Letter, Robert Corry to Eliza Corry
Camp near Okolona, Miss.
Nov. 21, 1863
We arrived here yesterday (3 miles from town) and suppose we will remain at this place for several days unless we are ordered away for there is plenty of forage close by to last our little regiment for 12 months. The man on whose land we are camped says his tax corn will be fully 4000 bushels and is anxious for us to feed as much as possible and save him the trouble of shelling and hauling to Okalona for the government. So you see there will be no trouble about here on account of horse feed, and if the worst comes, men may live on corn bread for a long time and do good service. I think the chances for hog meat a slim one and cannot hear that there is even any beef to spare in this country, but I suppose can gather up a little here and there and make out. I think potatoes are tolerable plenty at $3 per bu. and as I am so fond of them will not suffer. There are three or four Negroes here now loaded down with collards at 25 cents but they don't sell a bu. and collards don't do well.
Captain Warren has just come in from town. He had a consultation with Gen. Forest, who says that our field of operations will be between Miss. and Tenn. Rivers, and that he doesn't want any man to go with him unwillingly, and that everything that will add to our comfort shall be supplied- blankets, shoes, and all that is necessary for a soldier and also that all we capture will be ours. Suppose all we capture from the Yankees and not from citizens. Being in the Yankee lines will license a great many to do meanness.
John Steel's company all left or deserted excepting four or five. Ernnie is here with us. John Steel and Billy Moore were put under arrest and ordered to report to Okalona to Gen. Forest. They came up with us this side of Russelville and were ordered to remain with the regiment, but they left that night and the probability is, that they will be cashiered and Gen. Forest says he will hunt up the deserters and send them to infantry.
If it was not being away from you and our dear little girls so long and not hearing from you, I would as soon be here as in Tennessee or N. Ala. If there was plenty there for the citizens and our cavalry, it would be different, but as it is, I can't see how the people up there are to make out especially the dear people down about B. Roost. I hope you, my own dear wife, and our innocent little children may get along better than I can ever hope for. I know you can manage to live in some way as long as Mother has anything, but the great trouble is that the Yanks may visit you all again and drain you of your all.
I wrote to you a short letter the day we started from Ala. left for Wm Robinson to send to you which he may not do for several days. I bought 10 gallons of molasses and had it sent to Tuscumbia in a cask with D. H. Halseys. You may meet up with some chance of sending for it, and had better send a keg if Mother has a spare one. It is home made, but said to be very good and only cost $4 for gallon.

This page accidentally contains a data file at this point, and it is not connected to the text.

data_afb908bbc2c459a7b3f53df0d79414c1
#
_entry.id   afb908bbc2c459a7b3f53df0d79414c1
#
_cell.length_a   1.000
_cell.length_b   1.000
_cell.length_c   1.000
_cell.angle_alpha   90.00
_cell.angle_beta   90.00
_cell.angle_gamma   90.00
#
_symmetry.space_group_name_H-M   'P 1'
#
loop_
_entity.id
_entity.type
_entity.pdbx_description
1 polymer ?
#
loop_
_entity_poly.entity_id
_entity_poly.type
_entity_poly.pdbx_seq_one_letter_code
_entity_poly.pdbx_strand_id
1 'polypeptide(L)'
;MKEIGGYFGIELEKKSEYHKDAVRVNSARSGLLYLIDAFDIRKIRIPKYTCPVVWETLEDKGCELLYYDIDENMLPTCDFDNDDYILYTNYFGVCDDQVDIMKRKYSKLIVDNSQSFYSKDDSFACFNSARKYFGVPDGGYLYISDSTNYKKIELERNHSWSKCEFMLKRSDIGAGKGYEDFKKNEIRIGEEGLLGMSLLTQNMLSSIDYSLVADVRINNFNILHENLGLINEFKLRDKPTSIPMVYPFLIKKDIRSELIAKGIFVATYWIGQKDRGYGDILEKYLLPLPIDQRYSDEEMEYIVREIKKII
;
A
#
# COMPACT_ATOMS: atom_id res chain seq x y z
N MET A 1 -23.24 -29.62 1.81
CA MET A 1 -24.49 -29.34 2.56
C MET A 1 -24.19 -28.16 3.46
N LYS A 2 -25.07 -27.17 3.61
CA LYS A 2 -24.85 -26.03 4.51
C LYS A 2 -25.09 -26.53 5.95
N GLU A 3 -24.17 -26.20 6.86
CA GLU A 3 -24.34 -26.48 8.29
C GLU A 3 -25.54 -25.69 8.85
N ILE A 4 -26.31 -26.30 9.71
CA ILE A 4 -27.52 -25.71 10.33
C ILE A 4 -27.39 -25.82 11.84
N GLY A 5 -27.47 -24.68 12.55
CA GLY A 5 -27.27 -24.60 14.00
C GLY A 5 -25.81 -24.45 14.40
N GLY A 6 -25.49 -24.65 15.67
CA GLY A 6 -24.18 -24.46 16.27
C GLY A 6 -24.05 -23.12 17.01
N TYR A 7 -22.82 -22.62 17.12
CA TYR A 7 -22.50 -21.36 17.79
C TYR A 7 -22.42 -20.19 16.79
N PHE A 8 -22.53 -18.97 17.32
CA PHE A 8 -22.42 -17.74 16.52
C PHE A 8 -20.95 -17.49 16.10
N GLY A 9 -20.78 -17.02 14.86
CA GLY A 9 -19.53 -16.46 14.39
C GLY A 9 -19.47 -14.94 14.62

I sent by Mr. Price where our wagons are and got my wallet with my shirts and socks, but I am in great distress about my new linsey drawers that you made with your own hands and fear that I shall very much need them before Ike brings them for I know he will remain at home just as long as possible, and may not bring them. If you see him anytime soon, tell him of my awful condition and charge him to send them by the first one passing unless he is coming soon.
We will move 7 miles beyond Okolona in the morning. Still getting farther away from you, my dear. If you meet up with any chance, send a note to old man Pennington to pack the lint cotton upstairs in the gin house as the pick room leaks so badly and be sure to nail it up and let no one have any. This is all we have and it may be some service to us yet.
Darling, wife, you must use every chance in sending me letters for I shall be constantly uneasy about you and the children. I do hope that you will all keep in good health and that you will keep in good spirits. Give my love to Mother, Jennie, and Hennie, also to Sister Mary. Shall be on lookout for her here before long for I know that Tom will move them to the bottom as soon as possible. Don't let the children forget father and kiss them often for me. I lost your picture when we were at Mr. Scrugg's place and Mars told me yesterday that Mr. Tompson has it. Had put it in my coat pocket and forgotten it - thinking that it was in the little oil cloth bag that you made me. Tell Ike if he comes by there to bring it to me or probably Mr. Scruggs will be passing. Good-bye, my own darling wife.
Your Affectionate Husband
R. E. Corry
PS I will send this by Mr. Orr in care of Johnie. R. E. Corry